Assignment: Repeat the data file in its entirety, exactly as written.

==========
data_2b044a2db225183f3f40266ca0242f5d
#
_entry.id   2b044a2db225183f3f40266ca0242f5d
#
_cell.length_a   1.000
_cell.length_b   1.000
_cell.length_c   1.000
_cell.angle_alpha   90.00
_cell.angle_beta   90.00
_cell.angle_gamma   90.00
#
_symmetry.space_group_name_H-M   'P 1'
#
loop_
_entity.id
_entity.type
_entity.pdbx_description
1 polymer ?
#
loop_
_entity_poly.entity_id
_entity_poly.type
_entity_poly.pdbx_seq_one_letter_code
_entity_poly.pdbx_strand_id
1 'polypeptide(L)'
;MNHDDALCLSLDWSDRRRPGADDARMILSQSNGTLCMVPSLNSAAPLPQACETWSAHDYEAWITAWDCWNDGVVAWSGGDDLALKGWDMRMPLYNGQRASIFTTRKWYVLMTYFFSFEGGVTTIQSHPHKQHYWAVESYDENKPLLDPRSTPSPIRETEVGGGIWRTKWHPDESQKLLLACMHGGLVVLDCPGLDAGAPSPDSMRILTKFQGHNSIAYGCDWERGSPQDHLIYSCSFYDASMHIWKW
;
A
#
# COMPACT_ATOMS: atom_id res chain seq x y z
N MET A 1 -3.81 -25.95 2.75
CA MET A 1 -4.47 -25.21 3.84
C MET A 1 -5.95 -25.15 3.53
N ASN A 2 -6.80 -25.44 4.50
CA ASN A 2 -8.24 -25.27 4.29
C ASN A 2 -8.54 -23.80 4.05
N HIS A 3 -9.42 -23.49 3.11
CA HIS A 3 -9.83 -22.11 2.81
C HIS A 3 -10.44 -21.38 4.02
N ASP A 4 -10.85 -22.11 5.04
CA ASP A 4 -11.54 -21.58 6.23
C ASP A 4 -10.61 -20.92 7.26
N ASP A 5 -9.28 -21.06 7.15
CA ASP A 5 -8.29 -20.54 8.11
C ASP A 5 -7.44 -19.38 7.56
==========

data_2b044a2db225183f3f40266ca0242f5d
#
_entry.id   2b044a2db225183f3f40266ca0242f5d
#
_cell.length_a   1.000
_cell.length_b   1.000
_cell.length_c   1.000
_cell.angle_alpha   90.00
_cell.angle_beta   90.00
_cell.angle_gamma   90.00
#
_symmetry.space_group_name_H-M   'P 1'
#
loop_
_entity.id
_entity.type
_entity.pdbx_description
1 polymer ?
#
loop_
_entity_poly.entity_id
_entity_poly.type
_entity_poly.pdbx_seq_one_letter_code
_entity_poly.pdbx_strand_id
1 'polypeptide(L)'
;MNHDDALCLSLDWSDRRRPGADDARMILSQSNGTLCMVPSLNSAAPLPQACETWSAHDYEAWITAWDCWNDGVVAWSGGDDLALKGWDMRMPLYNGQRASIFTTRKWYVLMTYFFSFEGGVTTIQSHPHKQHYWAVESYDENKPLLDPRSTPSPIRETEVGGGIWRTKWHPDESQKLLLACMHGGLVVLDCPGLDAGAPSPDSMRILTKFQGHNSIAYGCDWERGSPQDHLIYSCSFYDASMHIWKW
;
A
#
# COMPACT_ATOMS: atom_id res chain seq x y z
N MET A 1 -3.81 -25.95 2.75
CA MET A 1 -4.47 -25.21 3.84
C MET A 1 -5.95 -25.15 3.53
N ASN A 2 -6.80 -25.44 4.50
CA ASN A 2 -8.24 -25.27 4.29
C ASN A 2 -8.54 -23.80 4.05
N HIS A 3 -9.42 -23.49 3.11
CA HIS A 3 -9.83 -22.11 2.81
C HIS A 3 -10.44 -21.38 4.02
N ASP A 4 -10.85 -22.11 5.04
CA ASP A 4 -11.54 -21.58 6.23
C ASP A 4 -10.61 -20.92 7.26
N ASP A 5 -9.28 -21.06 7.15
CA ASP A 5 -8.29 -20.54 8.11
C ASP A 5 -7.44 -19.38 7.56